The rules for collecting big data are about to change. With the emergence of the Internet of Things (IoT), more devices will be capturing more information about more people than ever before. The burning question in the minds of most people is, what are businesses planning to do with all that information?
In a panel discussion on big data hosted last year by the White House and MIT, experts examined the tradeoffs between accumulating useful data and protecting privacy. A Forbes article described one discussion:
Threats to our autonomy don’t end with government snooping. Industries want to know our buying habits and insurers want to know our hazards. MIT professor Sam Madden said that data from the sensors on cell phones can reveal when automobile drivers make dangerous maneuvers. He also said that the riskiest group of drivers (young males) reduce risky maneuvers up to 78% if they know they’re being monitored. How do you feel about this? Are you viscerally repelled by such move-by-move snooping? What if your own insurance costs went down and there were fewer fatalities on the highways?
The observation goes to the heart of this discussion: establishing “purpose” for data collection. Just because it has become possible to store massive amounts of historical data does not mean we should do it.
As it stands now, our entire big data universe could crumble with the stroke of a pen if the public outcry about privacy prevails and legislators respond by passing laws restricting or eliminating its use.
Businesses – including insurance – that are collecting data from devices must both be able to protect that data, and be able to state a specific purpose for which it’s being used. This has a dual benefit: it puts consumers at ease, and it’s a built-in safeguard to show regulators, certification bureaus, and other watchdogs that the business is doing the right thing. And it implies data will eventually be destroyed once its purpose is achieved.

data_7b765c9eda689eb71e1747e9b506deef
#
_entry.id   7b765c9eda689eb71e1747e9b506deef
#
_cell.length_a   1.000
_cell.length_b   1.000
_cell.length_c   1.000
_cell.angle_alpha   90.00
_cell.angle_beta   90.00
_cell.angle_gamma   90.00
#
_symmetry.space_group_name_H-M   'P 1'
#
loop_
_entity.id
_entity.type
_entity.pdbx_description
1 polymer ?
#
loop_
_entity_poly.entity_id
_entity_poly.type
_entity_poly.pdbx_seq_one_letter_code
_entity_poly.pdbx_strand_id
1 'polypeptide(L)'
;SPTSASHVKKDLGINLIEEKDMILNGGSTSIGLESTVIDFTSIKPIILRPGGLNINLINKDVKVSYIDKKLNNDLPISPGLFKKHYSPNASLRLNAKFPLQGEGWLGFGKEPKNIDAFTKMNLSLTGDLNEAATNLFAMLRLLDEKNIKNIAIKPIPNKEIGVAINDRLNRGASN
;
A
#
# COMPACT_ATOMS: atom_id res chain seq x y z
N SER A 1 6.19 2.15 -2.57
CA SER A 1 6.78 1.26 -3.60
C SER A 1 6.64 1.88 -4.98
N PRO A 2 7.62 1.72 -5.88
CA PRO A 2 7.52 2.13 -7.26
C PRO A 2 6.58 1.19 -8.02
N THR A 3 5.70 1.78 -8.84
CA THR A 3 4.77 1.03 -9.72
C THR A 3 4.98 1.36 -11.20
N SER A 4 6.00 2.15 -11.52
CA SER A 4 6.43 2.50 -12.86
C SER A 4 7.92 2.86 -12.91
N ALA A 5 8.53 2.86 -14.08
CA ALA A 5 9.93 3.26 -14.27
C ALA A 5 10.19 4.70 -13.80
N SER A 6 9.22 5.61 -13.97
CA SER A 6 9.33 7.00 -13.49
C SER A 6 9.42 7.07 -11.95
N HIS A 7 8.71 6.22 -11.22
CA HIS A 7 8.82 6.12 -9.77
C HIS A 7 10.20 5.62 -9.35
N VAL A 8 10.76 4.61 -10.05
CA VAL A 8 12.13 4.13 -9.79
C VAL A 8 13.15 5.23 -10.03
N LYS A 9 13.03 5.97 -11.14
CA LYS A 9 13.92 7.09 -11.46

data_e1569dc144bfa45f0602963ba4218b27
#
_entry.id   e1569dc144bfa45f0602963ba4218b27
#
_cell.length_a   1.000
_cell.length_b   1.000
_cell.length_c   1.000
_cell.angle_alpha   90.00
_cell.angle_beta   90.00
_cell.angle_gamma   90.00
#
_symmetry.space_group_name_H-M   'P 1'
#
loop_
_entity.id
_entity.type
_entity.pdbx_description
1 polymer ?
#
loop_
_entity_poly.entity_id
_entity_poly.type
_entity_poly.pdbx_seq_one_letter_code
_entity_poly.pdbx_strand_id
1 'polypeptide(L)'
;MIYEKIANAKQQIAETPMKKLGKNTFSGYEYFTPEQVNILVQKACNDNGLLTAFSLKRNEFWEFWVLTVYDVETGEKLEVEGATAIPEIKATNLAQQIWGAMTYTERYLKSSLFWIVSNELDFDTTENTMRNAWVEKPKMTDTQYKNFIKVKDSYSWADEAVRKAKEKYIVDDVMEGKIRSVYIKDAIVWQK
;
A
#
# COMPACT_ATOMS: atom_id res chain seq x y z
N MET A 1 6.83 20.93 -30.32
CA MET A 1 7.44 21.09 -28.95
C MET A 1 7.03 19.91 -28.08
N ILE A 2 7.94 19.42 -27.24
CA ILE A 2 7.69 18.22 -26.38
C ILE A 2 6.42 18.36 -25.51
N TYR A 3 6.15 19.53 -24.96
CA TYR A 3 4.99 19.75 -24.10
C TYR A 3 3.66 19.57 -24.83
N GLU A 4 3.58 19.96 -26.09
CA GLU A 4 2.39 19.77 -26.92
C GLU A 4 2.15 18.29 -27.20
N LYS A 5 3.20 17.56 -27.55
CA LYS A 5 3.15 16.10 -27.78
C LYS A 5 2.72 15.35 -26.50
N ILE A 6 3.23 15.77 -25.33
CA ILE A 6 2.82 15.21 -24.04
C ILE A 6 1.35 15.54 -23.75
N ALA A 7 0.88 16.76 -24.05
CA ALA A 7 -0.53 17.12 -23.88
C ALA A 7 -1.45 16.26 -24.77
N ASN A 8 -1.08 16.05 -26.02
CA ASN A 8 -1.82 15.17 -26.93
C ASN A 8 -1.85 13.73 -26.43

The process could work like this: If I intend to collect and process data of any kind, the burden is on me to prove that the data will be collected accurately and for a specific purpose. These purposes can be tied to marketing, controlling epidemics, providing individual health and wellness advice, and more. And of course those data subjects need to be aware and agree that I can collect the data for the stated purpose.
Data collectors and processors with the right certifications or authority could share information that fits into one of the common “purpose” categories. This could resemble SIC codes focused exclusively on purposes, which could be managed by a regulatory group.
Over time, individuals and corporations can “opt in” to different purposes, and services will emerge to access and process these data sets – for example, purposes focused on health and wellness can be “sliced and diced” into different categories such as nutrition, weight loss, etc.
Once the stated purpose of the data collection is achieved, it would be the collector/processor’s responsibility to destroy the data. This alleviates some of the social issues of long-term retention that civil rights and privacy advocates are rightly concerned about.
Does this concept seem too restrictive? I don’t think so. Placing the burden on the companies collecting the data is a concept worth considering – especially since they’re currently making money on that data without any restrictions on what’s being collected. And if firms begin contemplating this now, they may avoid the risk of being caught flat-footed when the knock at the door is followed by the familiar salutation: “Hello, we’re from the government and we’re here to help you.”
I would love to hear your opinion on this. Please feel free to contact me here and share your ideas!
Read more on this topic by downloading the Beyond insurance: Embracing innovation to monetize disruption report.